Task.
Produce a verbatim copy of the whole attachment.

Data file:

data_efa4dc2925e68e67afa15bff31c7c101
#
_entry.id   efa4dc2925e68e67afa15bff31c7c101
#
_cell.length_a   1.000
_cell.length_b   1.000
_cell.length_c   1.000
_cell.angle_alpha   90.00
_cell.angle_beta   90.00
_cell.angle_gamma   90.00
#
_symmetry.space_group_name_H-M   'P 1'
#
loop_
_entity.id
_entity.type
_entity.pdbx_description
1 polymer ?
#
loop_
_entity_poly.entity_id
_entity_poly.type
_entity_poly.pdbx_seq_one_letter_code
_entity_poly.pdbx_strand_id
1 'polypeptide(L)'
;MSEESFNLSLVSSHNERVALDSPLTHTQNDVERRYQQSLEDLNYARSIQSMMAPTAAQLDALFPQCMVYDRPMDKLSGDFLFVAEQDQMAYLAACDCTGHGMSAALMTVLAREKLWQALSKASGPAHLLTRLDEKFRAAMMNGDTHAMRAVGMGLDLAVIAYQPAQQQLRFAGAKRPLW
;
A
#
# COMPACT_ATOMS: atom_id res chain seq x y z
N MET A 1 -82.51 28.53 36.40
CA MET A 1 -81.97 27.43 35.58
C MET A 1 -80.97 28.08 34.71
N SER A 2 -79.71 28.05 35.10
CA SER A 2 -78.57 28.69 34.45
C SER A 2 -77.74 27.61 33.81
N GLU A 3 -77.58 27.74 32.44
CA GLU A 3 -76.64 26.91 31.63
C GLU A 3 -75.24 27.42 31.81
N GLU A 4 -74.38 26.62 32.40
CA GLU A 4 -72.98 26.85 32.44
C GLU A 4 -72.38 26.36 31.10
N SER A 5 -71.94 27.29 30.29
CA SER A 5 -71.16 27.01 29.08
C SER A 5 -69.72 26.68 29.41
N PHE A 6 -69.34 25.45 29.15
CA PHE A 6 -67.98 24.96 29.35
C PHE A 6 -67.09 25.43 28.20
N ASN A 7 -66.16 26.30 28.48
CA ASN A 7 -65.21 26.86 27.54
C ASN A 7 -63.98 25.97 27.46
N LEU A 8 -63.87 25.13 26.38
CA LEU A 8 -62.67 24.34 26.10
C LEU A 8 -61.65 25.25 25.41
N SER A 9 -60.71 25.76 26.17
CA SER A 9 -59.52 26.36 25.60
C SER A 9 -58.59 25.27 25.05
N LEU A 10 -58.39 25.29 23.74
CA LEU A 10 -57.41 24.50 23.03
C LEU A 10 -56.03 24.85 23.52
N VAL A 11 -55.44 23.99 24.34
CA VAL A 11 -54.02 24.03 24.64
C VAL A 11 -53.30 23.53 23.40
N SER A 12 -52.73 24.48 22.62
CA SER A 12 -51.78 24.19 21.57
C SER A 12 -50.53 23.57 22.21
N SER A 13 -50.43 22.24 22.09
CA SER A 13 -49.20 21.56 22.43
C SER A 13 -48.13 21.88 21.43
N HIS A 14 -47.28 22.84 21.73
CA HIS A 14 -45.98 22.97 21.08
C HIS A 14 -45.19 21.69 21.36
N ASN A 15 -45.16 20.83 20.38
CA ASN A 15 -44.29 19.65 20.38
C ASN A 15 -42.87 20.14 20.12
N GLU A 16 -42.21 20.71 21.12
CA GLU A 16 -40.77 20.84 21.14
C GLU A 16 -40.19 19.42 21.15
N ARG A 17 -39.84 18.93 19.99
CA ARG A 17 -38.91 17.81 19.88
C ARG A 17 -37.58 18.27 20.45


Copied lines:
data_efa4dc2925e68e67afa15bff31c7c101
#
_entry.id   efa4dc2925e68e67afa15bff31c7c101
#
_cell.length_a   1.000
_cell.length_b   1.000
_cell.length_c   1.000
_cell.angle_alpha   90.00
_cell.angle_beta   90.00
_cell.angle_gamma   90.00
#
_symmetry.space_group_name_H-M   'P 1'
#
loop_
_entity.id
_entity.type
_entity.pdbx_description
1 polymer ?
#
loop_
_entity_poly.entity_id
_entity_poly.type
_entity_poly.pdbx_seq_one_letter_code
_entity_poly.pdbx_strand_id
1 'polypeptide(L)'
;MSEESFNLSLVSSHNERVALDSPLTHTQNDVERRYQQSLEDLNYARSIQSMMAPTAAQLDALFPQCMVYDRPMDKLSGDFLFVAEQDQMAYLAACDCTGHGMSAALMTVLAREKLWQALSKASGPAHLLTRLDEKFRAAMMNGDTHAMRAVGMGLDLAVIAYQPAQQQLRFAGAKRPLW
;
A
#
# COMPACT_ATOMS: atom_id res chain seq x y z
N MET A 1 -82.51 28.53 36.40
CA MET A 1 -81.97 27.43 35.58
C MET A 1 -80.97 28.08 34.71
N SER A 2 -79.71 28.05 35.10
CA SER A 2 -78.57 28.69 34.45
C SER A 2 -77.74 27.61 33.81
N GLU A 3 -77.58 27.74 32.44
CA GLU A 3 -76.64 26.91 31.63
C GLU A 3 -75.24 27.42 31.81
N GLU A 4 -74.38 26.62 32.40
CA GLU A 4 -72.98 26.85 32.44
C GLU A 4 -72.38 26.36 31.10
N SER A 5 -71.94 27.29 30.29
CA SER A 5 -71.16 27.01 29.08
C SER A 5 -69.72 26.68 29.41
N PHE A 6 -69.34 25.45 29.15
CA PHE A 6 -67.98 24.96 29.35
C PHE A 6 -67.09 25.43 28.20
N ASN A 7 -66.16 26.30 28.48
CA ASN A 7 -65.21 26.86 27.54
C ASN A 7 -63.98 25.97 27.46
N LEU A 8 -63.87 25.13 26.38
CA LEU A 8 -62.67 24.34 26.10
C LEU A 8 -61.65 25.25 25.41
N SER A 9 -60.71 25.76 26.17
CA SER A 9 -59.52 26.36 25.60
C SER A 9 -58.59 25.27 25.05
N LEU A 10 -58.39 25.29 23.74
CA LEU A 10 -57.41 24.50 23.03
C LEU A 10 -56.03 24.85 23.52
N VAL A 11 -55.44 23.99 24.34
CA VAL A 11 -54.02 24.03 24.64
C VAL A 11 -53.30 23.53 23.40
N SER A 12 -52.73 24.48 22.62
CA SER A 12 -51.78 24.19 21.57
C SER A 12 -50.53 23.57 22.21
N SER A 13 -50.43 22.24 22.09
CA SER A 13 -49.20 21.56 22.43
C SER A 13 -48.13 21.88 21.43
N HIS A 14 -47.28 22.84 21.73
CA HIS A 14 -45.98 22.97 21.08
C HIS A 14 -45.19 21.69 21.36
N ASN A 15 -45.16 20.83 20.38
CA ASN A 15 -44.29 19.65 20.38
C ASN A 15 -42.87 20.14 20.12
N GLU A 16 -42.21 20.71 21.12
CA GLU A 16 -40.77 20.84 21.14
C GLU A 16 -40.19 19.42 21.15
N ARG A 17 -39.84 18.93 19.99
CA ARG A 17 -38.91 17.81 19.88
C ARG A 17 -37.58 18.27 20.45